What a blessed relief to take a break from the Obama/Clinton/Obama Obama Obama storyline that has dominated the US presidential campaign coverage and instead, wallow around for a while in a bit of scandal. Yesterday, The New York Times published a story months in the making that made a series of suggestions about Republican nominee John McCain’s inappropriate relationship with a female lobbyist in the 90s. It’s an explosive story, but one that The New York Times has become the centre of, with media outlets such as Time magazine claiming they wouldn’t have run the story on such flimsy, unsourced evidence. Meanwhile, Slate says let’s just call a spade a spade – this is about s-x.

McCain denial: Senator John McCain said Thursday that an article in The New York Times about his close ties to a woman lobbyist was untrue, that he had no romantic relationship with the lobbyist and that he had no confrontations in 1999 with worried staff members who told him to stay away from her. — The New York Times

The story behind the NYT story: Last night, around dinnertime, The New York Times posted on its website a 3,000-word investigation detailing Senator John McCain’s connections to a telecommunications lobbyist named Vicki Iseman. The controversial piece, written by Washington bureau reporters Jim Rutenberg, Marilyn Thompson, Stephen Labaton, and David Kirkpatrick, and published in this morning’s paper, explores the possibility that the Republican presidential candidate may have had an affair with the 40-year-old blond-haired lobbyist for the telecommunications industry while he chaired the Senate Commerce Committee in the late-1990s. Beyond its revelations, however, what’s most remarkable about the article is that it appeared in the paper at all: The new information it reveals focuses on the private matters of the candidate, and relies entirely on the anecdotal evidence of McCain’s former staffers to justify the piece–both personal and anecdotal elements unusual in the Gray Lady. The story is filled with awkward journalistic moves–the piece contains a collection of decade-old stories about McCain and Iseman appearing at functions together and concerns voiced by McCain’s aides that the Senator shouldn’t be seen in public with Iseman–and departs from the Times‘ usual authoritative voice. — The New Republic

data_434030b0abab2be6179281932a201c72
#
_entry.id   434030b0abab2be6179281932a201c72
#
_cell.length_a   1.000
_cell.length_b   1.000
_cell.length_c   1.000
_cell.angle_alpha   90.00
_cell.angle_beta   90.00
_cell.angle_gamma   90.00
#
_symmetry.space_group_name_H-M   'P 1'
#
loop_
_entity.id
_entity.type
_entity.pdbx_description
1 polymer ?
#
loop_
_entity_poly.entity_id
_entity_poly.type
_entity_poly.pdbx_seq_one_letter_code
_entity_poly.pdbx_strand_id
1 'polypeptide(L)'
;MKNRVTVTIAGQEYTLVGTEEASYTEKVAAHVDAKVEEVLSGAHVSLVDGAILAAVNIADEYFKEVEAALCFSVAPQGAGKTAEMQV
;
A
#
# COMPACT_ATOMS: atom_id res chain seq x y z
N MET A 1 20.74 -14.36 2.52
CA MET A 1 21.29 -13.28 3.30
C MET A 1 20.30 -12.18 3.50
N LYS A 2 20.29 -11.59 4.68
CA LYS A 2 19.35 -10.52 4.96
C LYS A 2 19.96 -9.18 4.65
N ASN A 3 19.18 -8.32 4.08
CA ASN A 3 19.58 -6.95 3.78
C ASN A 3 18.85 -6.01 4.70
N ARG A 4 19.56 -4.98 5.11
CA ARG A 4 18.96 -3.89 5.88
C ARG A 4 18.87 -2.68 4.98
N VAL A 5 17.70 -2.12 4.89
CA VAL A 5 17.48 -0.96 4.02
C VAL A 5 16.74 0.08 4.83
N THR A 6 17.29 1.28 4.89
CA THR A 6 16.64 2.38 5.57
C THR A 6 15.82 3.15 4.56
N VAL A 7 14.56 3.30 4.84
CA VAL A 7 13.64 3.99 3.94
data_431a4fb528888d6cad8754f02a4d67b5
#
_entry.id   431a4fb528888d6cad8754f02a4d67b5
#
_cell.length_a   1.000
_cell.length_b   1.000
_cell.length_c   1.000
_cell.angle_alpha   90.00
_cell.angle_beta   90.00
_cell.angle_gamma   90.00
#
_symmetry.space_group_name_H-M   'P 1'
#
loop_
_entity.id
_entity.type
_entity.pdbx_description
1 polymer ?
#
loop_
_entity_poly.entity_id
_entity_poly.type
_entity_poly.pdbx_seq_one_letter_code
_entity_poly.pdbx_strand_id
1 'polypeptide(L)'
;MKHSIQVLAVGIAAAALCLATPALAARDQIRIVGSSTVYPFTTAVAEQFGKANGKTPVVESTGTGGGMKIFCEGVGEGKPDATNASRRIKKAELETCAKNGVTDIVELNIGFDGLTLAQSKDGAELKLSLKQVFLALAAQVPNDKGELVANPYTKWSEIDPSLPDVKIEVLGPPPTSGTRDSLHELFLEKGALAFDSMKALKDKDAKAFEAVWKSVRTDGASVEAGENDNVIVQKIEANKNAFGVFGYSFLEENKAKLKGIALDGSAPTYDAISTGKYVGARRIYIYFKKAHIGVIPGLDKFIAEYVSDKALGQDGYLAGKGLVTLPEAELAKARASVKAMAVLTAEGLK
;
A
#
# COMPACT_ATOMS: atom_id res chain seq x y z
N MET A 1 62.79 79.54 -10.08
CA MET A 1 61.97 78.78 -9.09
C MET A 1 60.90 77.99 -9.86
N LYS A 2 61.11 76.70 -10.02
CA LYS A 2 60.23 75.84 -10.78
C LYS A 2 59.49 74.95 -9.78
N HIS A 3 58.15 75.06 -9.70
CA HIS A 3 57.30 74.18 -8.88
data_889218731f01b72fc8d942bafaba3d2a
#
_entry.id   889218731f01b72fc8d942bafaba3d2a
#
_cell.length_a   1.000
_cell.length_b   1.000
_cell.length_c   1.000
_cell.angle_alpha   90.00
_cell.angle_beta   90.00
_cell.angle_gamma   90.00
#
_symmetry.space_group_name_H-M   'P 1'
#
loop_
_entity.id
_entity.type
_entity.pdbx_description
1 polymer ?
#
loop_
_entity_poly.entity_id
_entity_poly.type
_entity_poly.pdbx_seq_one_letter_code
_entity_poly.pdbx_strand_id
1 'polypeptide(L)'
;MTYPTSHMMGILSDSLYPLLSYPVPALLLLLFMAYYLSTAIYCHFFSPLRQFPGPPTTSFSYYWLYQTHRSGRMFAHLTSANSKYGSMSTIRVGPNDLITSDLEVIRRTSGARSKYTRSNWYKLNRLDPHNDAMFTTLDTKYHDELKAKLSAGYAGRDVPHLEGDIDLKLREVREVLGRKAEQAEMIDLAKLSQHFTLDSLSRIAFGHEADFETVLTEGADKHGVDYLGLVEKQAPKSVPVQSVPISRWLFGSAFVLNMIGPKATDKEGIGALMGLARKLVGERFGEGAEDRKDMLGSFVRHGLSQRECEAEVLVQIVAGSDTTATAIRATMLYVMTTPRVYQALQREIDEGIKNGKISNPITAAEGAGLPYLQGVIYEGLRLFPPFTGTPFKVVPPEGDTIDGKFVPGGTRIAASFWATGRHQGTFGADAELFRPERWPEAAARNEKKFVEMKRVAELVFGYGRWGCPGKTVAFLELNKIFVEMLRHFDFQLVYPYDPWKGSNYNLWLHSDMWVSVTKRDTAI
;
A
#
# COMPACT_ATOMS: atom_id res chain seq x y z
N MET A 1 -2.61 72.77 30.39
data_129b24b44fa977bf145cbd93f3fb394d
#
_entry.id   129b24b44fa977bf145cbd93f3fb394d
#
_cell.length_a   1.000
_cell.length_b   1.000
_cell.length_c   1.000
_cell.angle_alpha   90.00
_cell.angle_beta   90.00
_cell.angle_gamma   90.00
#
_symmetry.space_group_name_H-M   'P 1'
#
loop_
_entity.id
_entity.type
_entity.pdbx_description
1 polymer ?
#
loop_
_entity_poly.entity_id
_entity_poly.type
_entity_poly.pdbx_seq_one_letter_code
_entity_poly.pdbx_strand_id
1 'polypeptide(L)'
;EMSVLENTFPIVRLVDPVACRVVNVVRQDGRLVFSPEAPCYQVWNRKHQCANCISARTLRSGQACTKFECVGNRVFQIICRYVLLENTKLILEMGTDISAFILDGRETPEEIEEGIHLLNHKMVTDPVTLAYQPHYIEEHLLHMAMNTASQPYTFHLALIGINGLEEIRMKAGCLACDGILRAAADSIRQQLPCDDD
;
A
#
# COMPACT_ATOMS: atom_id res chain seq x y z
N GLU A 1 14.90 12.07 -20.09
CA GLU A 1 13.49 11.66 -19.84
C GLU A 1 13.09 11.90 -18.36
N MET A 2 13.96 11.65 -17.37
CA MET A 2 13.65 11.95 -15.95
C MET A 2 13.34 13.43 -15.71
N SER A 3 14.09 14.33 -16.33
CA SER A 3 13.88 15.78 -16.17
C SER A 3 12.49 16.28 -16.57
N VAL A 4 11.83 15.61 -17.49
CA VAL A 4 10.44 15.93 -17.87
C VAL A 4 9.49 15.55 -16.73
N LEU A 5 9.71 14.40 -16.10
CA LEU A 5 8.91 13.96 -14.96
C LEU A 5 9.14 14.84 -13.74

Isn’t this a bit sexist? Some McCain staffers became “concerned that the relationship had become romantic” and took steps to keep McCain and Iseman apart. But the pair deny romance, and the Times sources’ accounts of those interventions vary widely. And by the way, isn’t there an element of sexism here, as if a female lobbyist is presumptively not fully professional? So what does this all amount to? McCain is accused of failing to report a flight on a corporate plane and of writing an overzealous letter on behalf of a woman he fancied–both of which allegations are unproved.The Wall Street Journal

McCain’s moment to galvanise the right: It’s no secret to anyone watching this Republican race closely that McCain is still struggling to bring conservatives into the fold. Time after time he lost the conservative vote in early primary and caucus states; of the 24 states that have voted to date, McCain received the most support from self-identified conservatives in just five (Illinois, New Jersey, New York, Maryland and Wisconsin). Could this be the galvanizing force that unites this key voting bloc behind McCain? Perhaps. — The Fix, The Washington Post

The height of hypocrisy: The suggestion that the relationship might have been s-xual, which is made at the top and towards the end of the story, basically amounts to an allegation that anonymous sources said there was concern that the relationship might have become romantic. Anonymous sources say McCain acknowledged behaving “inappropriately,” but the story doesn’t say how. Again: How would we react to this if it were written about Senator Dem Presidential Hopeful?Horses Mouth

They got it right: Where there’s smoke, there’s sometimes fire. That the imperfect Times article doesn’t expose a raging blaze isn’t sufficient cause for condemning it. The evidence the paper provides more than adequately establishes that McCain remains a better preacher about ethics, standards, appearances, and special interest conflicts than he is a practitioner, something voters should consider before punching the ballot for him.Slate 

It’s about s-x, silly: That New York Times story about McCain’s “self-confidence on ethics” is one of the weirdest news stories I’ve ever read. This is not a story about McCain’s coziness with lobbyists and whether his line about money corrupting politics is a lie. It’s not a story about his post-Keating career. It’s a story about his post-Cheating career. I guarantee you 99 percent of readers will skip over that fat historical midsection rehashing Keating to the end, where they get back to what John Weaver did or didn’t tell Vicki Iseman at Union Station.Why can’t the Times just admit this? I understand the New Republic was ready to out them, but so what? Either they write the cheating story or they don’t. – The XX Factor, Slate